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two more nice running species, Sinobambusa tootsik (aka Chinese Temple Babmoo) and Phyllostachys vivax, a tall, elegant species

I have grown several Phyllostachys species in large pots, after having some success with some clumping species in pots.  These running plants were far less thrilled with the pot environment and the pot ended up filling with tortuous, snake-like rhizomes and relatively few culms to show for it.  I actually felt sorry for the frustrated plants and eventually sunk them into the ground (within my makeshift barriers). 

 Image Pleioblastus pygmaeus (aka Pygmy Bamboo) filling excellently a huge pot (photo by BambooHQ)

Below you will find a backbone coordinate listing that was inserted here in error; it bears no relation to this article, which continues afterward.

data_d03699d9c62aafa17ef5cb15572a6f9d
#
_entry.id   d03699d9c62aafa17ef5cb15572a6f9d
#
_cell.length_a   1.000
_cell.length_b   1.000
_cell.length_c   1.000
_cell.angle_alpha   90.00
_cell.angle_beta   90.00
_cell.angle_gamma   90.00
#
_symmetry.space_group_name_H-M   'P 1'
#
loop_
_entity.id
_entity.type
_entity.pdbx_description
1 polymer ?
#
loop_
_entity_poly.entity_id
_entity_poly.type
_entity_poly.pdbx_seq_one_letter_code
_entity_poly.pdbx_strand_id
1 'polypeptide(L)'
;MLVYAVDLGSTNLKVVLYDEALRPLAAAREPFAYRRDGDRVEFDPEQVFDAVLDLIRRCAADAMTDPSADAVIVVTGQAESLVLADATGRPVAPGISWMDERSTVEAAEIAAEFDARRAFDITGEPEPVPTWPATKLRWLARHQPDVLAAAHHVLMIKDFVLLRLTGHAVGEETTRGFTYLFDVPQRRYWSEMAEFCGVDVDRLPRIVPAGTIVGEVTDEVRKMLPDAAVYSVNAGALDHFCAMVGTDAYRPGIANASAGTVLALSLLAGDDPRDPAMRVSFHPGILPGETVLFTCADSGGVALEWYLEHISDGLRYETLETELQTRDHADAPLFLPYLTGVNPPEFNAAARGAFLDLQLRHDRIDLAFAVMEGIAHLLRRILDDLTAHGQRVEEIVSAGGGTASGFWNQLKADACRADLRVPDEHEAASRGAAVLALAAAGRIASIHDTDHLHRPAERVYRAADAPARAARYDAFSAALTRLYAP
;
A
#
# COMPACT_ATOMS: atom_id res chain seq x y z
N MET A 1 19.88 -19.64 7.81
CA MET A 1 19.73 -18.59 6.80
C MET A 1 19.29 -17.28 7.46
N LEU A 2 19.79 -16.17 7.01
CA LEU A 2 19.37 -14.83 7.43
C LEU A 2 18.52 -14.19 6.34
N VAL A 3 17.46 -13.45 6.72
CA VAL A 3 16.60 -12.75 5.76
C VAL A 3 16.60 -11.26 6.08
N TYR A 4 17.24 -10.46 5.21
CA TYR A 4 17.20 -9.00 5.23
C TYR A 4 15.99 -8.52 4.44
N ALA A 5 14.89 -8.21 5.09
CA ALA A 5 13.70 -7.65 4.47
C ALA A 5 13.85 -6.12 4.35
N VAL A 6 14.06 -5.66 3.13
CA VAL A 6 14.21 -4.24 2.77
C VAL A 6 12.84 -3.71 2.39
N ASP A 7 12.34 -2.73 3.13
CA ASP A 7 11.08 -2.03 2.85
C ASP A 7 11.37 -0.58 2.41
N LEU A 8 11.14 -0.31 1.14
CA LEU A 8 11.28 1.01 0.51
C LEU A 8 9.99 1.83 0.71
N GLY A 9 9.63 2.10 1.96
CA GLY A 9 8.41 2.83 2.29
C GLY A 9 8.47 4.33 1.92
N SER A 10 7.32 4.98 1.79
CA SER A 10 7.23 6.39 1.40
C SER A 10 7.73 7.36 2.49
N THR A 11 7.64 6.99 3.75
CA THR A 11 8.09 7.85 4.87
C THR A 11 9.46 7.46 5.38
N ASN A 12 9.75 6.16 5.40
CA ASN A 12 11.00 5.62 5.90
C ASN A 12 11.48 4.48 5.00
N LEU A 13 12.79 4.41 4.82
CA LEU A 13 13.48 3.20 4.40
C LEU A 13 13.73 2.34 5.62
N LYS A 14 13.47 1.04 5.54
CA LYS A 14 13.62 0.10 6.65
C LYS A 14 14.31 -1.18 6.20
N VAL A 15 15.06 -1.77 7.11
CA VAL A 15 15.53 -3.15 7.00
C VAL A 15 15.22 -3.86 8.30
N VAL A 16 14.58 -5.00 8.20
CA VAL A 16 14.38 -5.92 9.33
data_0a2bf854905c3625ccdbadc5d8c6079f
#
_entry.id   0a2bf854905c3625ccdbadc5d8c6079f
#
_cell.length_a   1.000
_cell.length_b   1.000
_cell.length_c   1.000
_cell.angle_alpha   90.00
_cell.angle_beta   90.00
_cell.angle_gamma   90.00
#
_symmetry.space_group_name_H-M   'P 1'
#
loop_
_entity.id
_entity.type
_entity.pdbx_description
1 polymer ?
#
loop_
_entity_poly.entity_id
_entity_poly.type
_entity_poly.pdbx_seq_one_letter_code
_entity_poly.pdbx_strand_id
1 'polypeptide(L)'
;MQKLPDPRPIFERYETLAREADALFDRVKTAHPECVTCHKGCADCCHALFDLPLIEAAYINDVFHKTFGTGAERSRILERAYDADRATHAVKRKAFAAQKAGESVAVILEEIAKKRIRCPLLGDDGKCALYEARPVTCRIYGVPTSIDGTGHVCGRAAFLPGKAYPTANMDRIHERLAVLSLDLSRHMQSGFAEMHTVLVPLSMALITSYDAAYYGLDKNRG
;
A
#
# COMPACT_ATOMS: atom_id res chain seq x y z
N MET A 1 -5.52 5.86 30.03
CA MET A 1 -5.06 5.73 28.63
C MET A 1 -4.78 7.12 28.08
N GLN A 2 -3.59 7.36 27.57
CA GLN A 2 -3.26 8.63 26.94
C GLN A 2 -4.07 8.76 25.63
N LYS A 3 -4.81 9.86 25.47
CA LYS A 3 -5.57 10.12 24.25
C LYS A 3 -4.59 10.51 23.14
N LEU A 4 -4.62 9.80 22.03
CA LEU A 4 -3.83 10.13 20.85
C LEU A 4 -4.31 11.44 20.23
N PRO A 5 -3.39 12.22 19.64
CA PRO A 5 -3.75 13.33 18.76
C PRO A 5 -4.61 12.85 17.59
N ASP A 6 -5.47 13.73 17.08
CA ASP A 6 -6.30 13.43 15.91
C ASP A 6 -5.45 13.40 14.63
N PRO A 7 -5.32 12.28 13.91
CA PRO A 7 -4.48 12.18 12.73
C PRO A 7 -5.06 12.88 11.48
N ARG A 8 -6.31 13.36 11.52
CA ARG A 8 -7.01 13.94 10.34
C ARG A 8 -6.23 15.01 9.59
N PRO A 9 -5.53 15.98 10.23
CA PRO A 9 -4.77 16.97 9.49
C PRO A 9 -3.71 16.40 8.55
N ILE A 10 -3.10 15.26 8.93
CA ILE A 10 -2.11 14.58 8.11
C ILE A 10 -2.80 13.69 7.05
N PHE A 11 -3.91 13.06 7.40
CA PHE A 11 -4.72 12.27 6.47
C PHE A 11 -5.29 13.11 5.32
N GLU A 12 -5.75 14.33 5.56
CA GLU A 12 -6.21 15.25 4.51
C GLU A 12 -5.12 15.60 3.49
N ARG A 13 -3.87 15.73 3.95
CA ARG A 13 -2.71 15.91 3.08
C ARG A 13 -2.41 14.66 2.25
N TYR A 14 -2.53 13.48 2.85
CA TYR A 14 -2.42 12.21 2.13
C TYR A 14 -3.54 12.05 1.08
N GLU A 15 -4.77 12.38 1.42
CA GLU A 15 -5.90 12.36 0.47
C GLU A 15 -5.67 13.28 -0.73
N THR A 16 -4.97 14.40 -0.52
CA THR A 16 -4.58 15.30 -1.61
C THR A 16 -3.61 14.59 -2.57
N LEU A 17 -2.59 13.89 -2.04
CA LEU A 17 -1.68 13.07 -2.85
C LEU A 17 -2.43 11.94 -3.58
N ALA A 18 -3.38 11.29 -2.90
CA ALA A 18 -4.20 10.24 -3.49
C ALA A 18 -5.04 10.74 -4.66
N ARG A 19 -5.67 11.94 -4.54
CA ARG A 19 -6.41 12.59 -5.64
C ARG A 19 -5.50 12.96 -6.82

Also running bamboos do not necessarily grow how you want them to.  In attempts to fill in certain spaces, I planted some running species, and the culms would pop up here and there randomly, but rarely made effective visual screens in any amount of time.  Eventually some visual screening effect was achieved, but it was not nearly what I was hoping for.  Since then I have just planted several or the more ornamental and rapidly growing Bambusa species (a clumper) in similar areas and achieved the screen effect much more rapidly.  Had I many yards to fill with bamboo, it would still have been far more economical to use a running bamboo species, but these areas I wanted to fill were relatively small.

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I have grown both of these Chimonobambusa species, marmorata and quadrangularis- Chimonobambusa marmorata is a super invasive species and grows everywhere in a dense mass, while C quadrangularis almost grows like a clumping species, spreading slowly (and has nice 4-sided culms, perfect for minature construction- fences etc.)